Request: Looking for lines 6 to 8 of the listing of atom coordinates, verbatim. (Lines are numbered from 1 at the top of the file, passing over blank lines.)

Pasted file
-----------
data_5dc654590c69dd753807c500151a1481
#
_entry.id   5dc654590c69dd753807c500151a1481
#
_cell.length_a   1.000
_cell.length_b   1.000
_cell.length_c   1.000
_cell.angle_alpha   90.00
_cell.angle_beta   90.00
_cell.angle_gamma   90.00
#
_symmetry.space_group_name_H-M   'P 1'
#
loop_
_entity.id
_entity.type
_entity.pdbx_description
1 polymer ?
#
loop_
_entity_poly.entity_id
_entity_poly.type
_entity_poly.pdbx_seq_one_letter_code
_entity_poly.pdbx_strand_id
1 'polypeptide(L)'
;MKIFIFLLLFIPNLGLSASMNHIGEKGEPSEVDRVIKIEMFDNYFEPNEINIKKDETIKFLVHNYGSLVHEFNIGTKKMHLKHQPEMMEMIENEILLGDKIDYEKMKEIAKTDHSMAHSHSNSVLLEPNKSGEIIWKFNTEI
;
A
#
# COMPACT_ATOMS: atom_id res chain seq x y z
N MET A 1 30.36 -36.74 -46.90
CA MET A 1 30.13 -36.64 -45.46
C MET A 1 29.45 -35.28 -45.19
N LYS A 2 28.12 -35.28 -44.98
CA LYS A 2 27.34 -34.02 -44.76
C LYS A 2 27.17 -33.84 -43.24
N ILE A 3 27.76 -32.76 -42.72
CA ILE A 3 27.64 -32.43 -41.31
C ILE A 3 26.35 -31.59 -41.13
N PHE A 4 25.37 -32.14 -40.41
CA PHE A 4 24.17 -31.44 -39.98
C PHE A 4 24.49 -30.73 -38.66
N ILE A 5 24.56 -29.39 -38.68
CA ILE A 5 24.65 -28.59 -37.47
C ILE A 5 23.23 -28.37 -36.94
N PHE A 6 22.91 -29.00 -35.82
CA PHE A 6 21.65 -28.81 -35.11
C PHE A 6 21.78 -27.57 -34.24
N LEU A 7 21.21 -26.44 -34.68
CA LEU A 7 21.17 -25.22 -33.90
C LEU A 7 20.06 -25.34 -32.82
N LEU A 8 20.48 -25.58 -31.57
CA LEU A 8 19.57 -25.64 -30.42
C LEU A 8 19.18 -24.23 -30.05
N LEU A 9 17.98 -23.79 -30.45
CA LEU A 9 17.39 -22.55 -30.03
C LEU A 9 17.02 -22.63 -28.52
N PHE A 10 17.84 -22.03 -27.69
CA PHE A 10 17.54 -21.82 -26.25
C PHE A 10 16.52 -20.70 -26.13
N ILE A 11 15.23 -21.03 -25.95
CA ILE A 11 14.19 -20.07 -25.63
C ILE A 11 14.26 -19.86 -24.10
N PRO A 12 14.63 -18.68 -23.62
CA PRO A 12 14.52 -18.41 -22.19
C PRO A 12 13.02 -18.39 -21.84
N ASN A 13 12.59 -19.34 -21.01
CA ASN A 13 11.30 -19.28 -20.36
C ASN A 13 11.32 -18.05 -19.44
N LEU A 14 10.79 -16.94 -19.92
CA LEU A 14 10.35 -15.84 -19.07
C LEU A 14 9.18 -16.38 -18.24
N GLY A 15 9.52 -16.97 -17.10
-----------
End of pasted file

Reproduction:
_cell.length_b   1.000
_cell.length_c   1.000
_cell.angle_alpha   90.00